Join Date: Mar 2005
Location: DETROIT STYLE
Blog 12: Loyalty or stupidity....
“Build for your team a feeling of oneness, of dependence on one another and of strength to be derived by unity” -Vince Lombardi
The temperature tipped the scale at well over 100 degrees and the humidity was just as unbearably high. The kids worked out on the hard, ashy dirt that served as a practice field, even though the scenery hardly represented a sports ground of any kind. The sweat poured down the backs and faces of the boys as they learned to play the game of football in the most grueling of conditions. A late July practice in South Georgia is unforgiving to those who dare tempt the cruel mistress known as two-a-days. As the training came to a relieving halt, the collection of boys walked haggardly off the field dreaming of the relaxing days of summer that had quickly dissipated into the hell known as practice. No one truly loved practices, it broke the players down and wore them out, but everyone loved the games. However, for a majority of the boys, the training sessions were too much to handle and some of the players decided that the coolness of a pool and warmth of a television was much better than the stern beating of football practice. So, as my friends slowly dwindled away from the team, I too quickly lost interest in the game that I had loved throughout my youth. Consequently, after as much contemplation as a 7th grader could go through, I decided to quit the team before the season had even started. Nonetheless, my father was not so receptive to the idea. He wasn’t upset that I didn’t feel like playing the game that I had begged my parents to play four years early, nor was he perturbed that he had wasted hundreds of dollars on equipment for me. Instead, he was bothered that I wanted to quit something that I had already started. So, as I sat on my porch with my father one hour before practice, diligently explaining to him why I should be allowed to quit the team, I remember him telling me “You can quit when you’ve finished what you started.”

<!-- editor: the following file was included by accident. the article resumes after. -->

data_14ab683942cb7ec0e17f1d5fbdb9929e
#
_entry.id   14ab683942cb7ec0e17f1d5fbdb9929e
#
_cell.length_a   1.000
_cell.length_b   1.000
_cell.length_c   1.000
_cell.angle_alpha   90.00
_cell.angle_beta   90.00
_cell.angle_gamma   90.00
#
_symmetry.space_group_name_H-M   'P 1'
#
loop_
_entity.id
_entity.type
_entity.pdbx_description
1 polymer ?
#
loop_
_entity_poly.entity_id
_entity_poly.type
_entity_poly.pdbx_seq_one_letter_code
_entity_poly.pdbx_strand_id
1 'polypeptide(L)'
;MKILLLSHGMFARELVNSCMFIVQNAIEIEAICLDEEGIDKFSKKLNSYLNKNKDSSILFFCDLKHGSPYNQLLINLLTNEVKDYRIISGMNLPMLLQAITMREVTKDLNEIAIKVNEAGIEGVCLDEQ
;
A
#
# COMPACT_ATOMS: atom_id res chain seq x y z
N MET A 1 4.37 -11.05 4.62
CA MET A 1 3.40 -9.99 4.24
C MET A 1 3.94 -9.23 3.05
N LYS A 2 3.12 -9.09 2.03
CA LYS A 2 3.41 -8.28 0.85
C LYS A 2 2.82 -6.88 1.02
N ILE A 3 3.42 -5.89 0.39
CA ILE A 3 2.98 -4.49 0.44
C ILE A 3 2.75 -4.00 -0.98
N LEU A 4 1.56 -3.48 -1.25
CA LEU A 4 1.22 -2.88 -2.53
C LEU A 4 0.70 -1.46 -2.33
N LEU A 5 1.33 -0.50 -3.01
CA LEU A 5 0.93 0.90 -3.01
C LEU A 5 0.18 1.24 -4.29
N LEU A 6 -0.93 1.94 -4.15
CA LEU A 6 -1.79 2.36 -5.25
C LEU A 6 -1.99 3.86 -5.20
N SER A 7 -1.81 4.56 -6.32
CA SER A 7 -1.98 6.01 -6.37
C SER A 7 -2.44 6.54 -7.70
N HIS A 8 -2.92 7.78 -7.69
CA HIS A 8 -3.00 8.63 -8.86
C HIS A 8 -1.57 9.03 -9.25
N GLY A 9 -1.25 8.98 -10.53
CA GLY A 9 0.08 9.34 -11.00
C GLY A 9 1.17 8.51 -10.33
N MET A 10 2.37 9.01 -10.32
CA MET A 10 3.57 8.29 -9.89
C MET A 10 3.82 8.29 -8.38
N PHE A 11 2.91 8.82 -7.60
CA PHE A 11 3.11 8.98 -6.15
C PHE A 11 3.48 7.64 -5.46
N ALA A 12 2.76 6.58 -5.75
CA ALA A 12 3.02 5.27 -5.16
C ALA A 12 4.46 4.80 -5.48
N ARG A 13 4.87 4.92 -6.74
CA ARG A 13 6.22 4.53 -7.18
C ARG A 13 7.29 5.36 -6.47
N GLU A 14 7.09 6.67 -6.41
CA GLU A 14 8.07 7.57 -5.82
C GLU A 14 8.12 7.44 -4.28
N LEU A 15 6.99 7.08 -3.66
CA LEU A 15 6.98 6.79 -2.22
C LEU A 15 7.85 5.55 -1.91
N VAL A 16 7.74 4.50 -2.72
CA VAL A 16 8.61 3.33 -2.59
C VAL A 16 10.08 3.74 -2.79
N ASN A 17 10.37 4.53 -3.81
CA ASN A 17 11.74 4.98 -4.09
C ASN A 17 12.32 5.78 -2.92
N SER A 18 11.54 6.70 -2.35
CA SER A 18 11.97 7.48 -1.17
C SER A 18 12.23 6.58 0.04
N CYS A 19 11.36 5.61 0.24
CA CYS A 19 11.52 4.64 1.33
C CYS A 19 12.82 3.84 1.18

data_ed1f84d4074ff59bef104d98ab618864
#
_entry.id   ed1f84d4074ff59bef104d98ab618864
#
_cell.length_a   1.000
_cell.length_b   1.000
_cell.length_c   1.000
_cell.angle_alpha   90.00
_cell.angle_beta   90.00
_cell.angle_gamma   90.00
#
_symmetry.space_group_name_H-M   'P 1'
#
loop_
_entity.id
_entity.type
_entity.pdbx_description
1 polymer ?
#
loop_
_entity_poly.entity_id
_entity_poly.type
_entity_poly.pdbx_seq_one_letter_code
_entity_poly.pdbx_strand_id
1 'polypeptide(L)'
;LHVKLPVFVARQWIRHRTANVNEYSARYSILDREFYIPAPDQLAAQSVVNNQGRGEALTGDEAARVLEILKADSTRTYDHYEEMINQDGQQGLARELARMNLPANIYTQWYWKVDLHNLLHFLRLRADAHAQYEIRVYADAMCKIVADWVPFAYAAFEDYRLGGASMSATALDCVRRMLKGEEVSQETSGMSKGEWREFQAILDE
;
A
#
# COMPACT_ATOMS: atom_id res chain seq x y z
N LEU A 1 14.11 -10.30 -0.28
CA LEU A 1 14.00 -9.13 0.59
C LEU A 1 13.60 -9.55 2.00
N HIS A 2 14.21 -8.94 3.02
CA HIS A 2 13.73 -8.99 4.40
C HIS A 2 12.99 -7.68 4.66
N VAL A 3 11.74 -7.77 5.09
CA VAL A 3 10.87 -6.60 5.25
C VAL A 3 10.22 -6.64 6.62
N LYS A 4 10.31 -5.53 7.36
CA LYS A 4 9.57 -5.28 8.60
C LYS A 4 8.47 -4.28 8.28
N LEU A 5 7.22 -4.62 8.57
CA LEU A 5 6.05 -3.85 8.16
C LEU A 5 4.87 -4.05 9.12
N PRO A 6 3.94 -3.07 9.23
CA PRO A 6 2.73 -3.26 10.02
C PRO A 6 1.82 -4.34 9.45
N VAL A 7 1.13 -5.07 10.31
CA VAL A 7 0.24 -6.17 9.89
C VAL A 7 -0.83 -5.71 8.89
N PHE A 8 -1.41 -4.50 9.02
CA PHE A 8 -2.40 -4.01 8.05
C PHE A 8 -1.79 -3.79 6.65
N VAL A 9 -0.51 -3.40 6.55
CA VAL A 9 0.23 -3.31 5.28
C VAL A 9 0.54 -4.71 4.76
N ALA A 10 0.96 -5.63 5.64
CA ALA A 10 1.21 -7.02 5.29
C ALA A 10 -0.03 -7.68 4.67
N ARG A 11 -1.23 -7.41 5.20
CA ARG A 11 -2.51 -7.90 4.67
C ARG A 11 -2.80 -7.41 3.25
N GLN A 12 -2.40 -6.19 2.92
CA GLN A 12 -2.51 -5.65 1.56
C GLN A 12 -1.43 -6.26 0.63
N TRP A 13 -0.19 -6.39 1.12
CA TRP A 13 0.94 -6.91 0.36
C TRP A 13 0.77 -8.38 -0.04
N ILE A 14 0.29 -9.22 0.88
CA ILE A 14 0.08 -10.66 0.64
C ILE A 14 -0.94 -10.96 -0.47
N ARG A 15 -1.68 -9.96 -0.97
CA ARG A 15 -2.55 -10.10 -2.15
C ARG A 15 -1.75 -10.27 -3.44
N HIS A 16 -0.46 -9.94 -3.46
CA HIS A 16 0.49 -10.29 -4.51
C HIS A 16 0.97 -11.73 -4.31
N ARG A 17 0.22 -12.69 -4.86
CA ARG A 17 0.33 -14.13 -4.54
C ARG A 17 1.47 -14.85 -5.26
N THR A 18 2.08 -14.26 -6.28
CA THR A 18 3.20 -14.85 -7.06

At thirteen years old, the concepts of commitment and loyalty were ideologies that did not concern me nearly as much as my Nintendo 64 and the next release of a Pauly Shore movie. However, I finished the season with my middle school football team, even though it was the worst season of sports in my life. But, for some reason I returned the next year because my distaste had evolved into something greater, a peculiar combination filled with a desire to compete and better myself, prove that I was tough enough and win with my new friends. It sounds overly cliché, but it’s a reality that I’m thankful occurred. Unfortunately, football wasn’t my calling as high school proved to be much different when the other kids finally hit their growth spurts and returned the painful favors to me that I had once inflicted on them. Nonetheless, I came away from my time in the game with a sense of belonging and willingness to not just comprehend, but act upon my commitments.
The basis for my consideration of the topic of commitment comes at a time in paintball when sticking around gets tougher and tougher. Sponsorship is drying up at an alarming rate and players are fading away to the serenity of normal life quicker than ever before. However, there are still quite a few teams at most of the tournaments that I attend. And with that being said, it’s interesting to see all the player movements that occur, and not just at the professional level but also as I hear from friends about all the changes in lower divisions as well. Personally, I have mixed feelings and emotions but I have to admit that my perspective is viewed through a pair of very large, rose shaded glasses that are glittered with extra jadedness.